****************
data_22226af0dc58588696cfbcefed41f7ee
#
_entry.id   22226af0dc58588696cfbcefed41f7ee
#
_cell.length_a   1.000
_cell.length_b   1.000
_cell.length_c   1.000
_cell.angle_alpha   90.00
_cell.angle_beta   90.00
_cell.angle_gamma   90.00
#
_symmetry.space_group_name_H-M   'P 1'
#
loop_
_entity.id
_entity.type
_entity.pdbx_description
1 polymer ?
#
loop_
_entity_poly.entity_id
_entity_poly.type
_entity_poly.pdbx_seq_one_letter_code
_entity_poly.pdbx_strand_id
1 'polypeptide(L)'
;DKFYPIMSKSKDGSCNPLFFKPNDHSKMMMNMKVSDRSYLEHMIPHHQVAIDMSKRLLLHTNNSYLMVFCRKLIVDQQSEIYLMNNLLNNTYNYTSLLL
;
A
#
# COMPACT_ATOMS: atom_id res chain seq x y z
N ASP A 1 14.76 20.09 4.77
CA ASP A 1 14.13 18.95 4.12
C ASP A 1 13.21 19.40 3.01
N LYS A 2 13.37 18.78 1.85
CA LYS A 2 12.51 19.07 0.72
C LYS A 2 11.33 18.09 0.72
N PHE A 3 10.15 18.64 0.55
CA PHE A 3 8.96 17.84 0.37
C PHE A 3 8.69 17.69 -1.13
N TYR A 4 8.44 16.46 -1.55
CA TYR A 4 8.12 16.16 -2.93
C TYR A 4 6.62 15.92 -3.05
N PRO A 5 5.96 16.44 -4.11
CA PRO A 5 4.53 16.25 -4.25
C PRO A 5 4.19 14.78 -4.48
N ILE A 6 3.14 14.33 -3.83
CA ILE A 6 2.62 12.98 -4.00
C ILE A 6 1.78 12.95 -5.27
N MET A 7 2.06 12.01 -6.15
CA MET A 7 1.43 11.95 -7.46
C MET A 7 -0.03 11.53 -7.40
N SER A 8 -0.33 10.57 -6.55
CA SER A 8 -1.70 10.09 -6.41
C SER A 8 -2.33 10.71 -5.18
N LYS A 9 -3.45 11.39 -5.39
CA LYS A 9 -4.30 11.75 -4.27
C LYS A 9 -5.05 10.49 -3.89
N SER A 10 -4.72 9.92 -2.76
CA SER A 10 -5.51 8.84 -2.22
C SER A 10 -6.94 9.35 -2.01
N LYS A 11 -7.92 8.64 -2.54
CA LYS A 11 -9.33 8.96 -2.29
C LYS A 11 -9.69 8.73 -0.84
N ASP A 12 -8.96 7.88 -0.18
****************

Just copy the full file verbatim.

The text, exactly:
data_22226af0dc58588696cfbcefed41f7ee
#
_entry.id   22226af0dc58588696cfbcefed41f7ee
#
_cell.length_a   1.000
_cell.length_b   1.000
_cell.length_c   1.000
_cell.angle_alpha   90.00
_cell.angle_beta   90.00
_cell.angle_gamma   90.00
#
_symmetry.space_group_name_H-M   'P 1'
#
loop_
_entity.id
_entity.type
_entity.pdbx_description
1 polymer ?
#
loop_
_entity_poly.entity_id
_entity_poly.type
_entity_poly.pdbx_seq_one_letter_code
_entity_poly.pdbx_strand_id
1 'polypeptide(L)'
;DKFYPIMSKSKDGSCNPLFFKPNDHSKMMMNMKVSDRSYLEHMIPHHQVAIDMSKRLLLHTNNSYLMVFCRKLIVDQQSEIYLMNNLLNNTYNYTSLLL
;
A
#
# COMPACT_ATOMS: atom_id res chain seq x y z
N ASP A 1 14.76 20.09 4.77
CA ASP A 1 14.13 18.95 4.12
C ASP A 1 13.21 19.40 3.01
N LYS A 2 13.37 18.78 1.85
CA LYS A 2 12.51 19.07 0.72
C LYS A 2 11.33 18.09 0.72
N PHE A 3 10.15 18.64 0.55
CA PHE A 3 8.96 17.84 0.37
C PHE A 3 8.69 17.69 -1.13
N TYR A 4 8.44 16.46 -1.55
CA TYR A 4 8.12 16.16 -2.93
C TYR A 4 6.62 15.92 -3.05
N PRO A 5 5.96 16.44 -4.11
CA PRO A 5 4.53 16.25 -4.25
C PRO A 5 4.19 14.78 -4.48
N ILE A 6 3.14 14.33 -3.83
CA ILE A 6 2.62 12.98 -4.00
C ILE A 6 1.78 12.95 -5.27
N MET A 7 2.06 12.01 -6.15
CA MET A 7 1.43 11.95 -7.46
C MET A 7 -0.03 11.53 -7.40
N SER A 8 -0.33 10.57 -6.55
CA SER A 8 -1.70 10.09 -6.41
C SER A 8 -2.33 10.71 -5.18
N LYS A 9 -3.45 11.39 -5.39
CA LYS A 9 -4.30 11.75 -4.27
C LYS A 9 -5.05 10.49 -3.89
N SER A 10 -4.72 9.92 -2.76
CA SER A 10 -5.51 8.84 -2.22
C SER A 10 -6.94 9.35 -2.01
N LYS A 11 -7.92 8.64 -2.54
CA LYS A 11 -9.33 8.96 -2.29
C LYS A 11 -9.69 8.73 -0.84
N ASP A 12 -8.96 7.88 -0.18